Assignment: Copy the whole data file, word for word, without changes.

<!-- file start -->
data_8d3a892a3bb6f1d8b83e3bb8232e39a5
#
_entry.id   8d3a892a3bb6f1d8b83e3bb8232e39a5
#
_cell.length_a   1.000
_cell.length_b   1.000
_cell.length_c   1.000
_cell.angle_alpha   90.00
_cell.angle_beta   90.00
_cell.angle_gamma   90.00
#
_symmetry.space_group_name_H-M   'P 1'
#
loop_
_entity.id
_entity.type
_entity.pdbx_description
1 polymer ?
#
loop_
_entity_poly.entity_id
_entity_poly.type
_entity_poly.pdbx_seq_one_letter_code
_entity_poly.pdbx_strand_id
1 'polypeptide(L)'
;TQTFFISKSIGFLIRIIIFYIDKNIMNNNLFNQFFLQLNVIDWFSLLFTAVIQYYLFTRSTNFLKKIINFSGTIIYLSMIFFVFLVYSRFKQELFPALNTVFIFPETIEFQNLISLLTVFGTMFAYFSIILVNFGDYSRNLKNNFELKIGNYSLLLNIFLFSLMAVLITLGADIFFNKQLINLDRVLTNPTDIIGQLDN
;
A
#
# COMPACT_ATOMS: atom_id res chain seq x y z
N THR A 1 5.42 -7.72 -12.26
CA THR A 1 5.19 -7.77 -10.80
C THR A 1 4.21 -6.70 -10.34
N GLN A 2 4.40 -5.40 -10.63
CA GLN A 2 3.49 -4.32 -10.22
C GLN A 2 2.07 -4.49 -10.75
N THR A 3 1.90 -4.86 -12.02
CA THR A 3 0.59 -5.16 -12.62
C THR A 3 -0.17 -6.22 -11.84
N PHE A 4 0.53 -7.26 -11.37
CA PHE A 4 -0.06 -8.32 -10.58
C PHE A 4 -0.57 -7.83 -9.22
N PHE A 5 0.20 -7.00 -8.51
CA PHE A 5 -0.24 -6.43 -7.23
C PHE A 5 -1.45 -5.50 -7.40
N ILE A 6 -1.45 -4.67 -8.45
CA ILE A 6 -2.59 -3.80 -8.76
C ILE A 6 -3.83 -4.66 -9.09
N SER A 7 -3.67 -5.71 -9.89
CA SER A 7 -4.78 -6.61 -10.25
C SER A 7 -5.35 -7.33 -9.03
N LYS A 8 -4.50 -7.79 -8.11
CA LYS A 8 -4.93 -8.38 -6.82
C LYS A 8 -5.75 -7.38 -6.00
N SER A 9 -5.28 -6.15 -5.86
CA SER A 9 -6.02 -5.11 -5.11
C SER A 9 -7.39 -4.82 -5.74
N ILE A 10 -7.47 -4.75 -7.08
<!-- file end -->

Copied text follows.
data_8d3a892a3bb6f1d8b83e3bb8232e39a5
#
_entry.id   8d3a892a3bb6f1d8b83e3bb8232e39a5
#
_cell.length_a   1.000
_cell.length_b   1.000
_cell.length_c   1.000
_cell.angle_alpha   90.00
_cell.angle_beta   90.00
_cell.angle_gamma   90.00
#
_symmetry.space_group_name_H-M   'P 1'
#
loop_
_entity.id
_entity.type
_entity.pdbx_description
1 polymer ?
#
loop_
_entity_poly.entity_id
_entity_poly.type
_entity_poly.pdbx_seq_one_letter_code
_entity_poly.pdbx_strand_id
1 'polypeptide(L)'
;TQTFFISKSIGFLIRIIIFYIDKNIMNNNLFNQFFLQLNVIDWFSLLFTAVIQYYLFTRSTNFLKKIINFSGTIIYLSMIFFVFLVYSRFKQELFPALNTVFIFPETIEFQNLISLLTVFGTMFAYFSIILVNFGDYSRNLKNNFELKIGNYSLLLNIFLFSLMAVLITLGADIFFNKQLINLDRVLTNPTDIIGQLDN
;
A
#
# COMPACT_ATOMS: atom_id res chain seq x y z
N THR A 1 5.42 -7.72 -12.26
CA THR A 1 5.19 -7.77 -10.80
C THR A 1 4.21 -6.70 -10.34
N GLN A 2 4.40 -5.40 -10.63
CA GLN A 2 3.49 -4.32 -10.22
C GLN A 2 2.07 -4.49 -10.75
N THR A 3 1.90 -4.86 -12.02
CA THR A 3 0.59 -5.16 -12.62
C THR A 3 -0.17 -6.22 -11.84
N PHE A 4 0.53 -7.26 -11.37
CA PHE A 4 -0.06 -8.32 -10.58
C PHE A 4 -0.57 -7.83 -9.22
N PHE A 5 0.20 -7.00 -8.51
CA PHE A 5 -0.24 -6.43 -7.23
C PHE A 5 -1.45 -5.50 -7.40
N ILE A 6 -1.45 -4.67 -8.45
CA ILE A 6 -2.59 -3.80 -8.76
C ILE A 6 -3.83 -4.66 -9.09
N SER A 7 -3.67 -5.71 -9.89
CA SER A 7 -4.78 -6.61 -10.25
C SER A 7 -5.35 -7.33 -9.03
N LYS A 8 -4.50 -7.79 -8.11
CA LYS A 8 -4.93 -8.38 -6.82
C LYS A 8 -5.75 -7.38 -6.00
N SER A 9 -5.28 -6.15 -5.86
CA SER A 9 -6.02 -5.11 -5.11
C SER A 9 -7.39 -4.82 -5.74
N ILE A 10 -7.47 -4.75 -7.08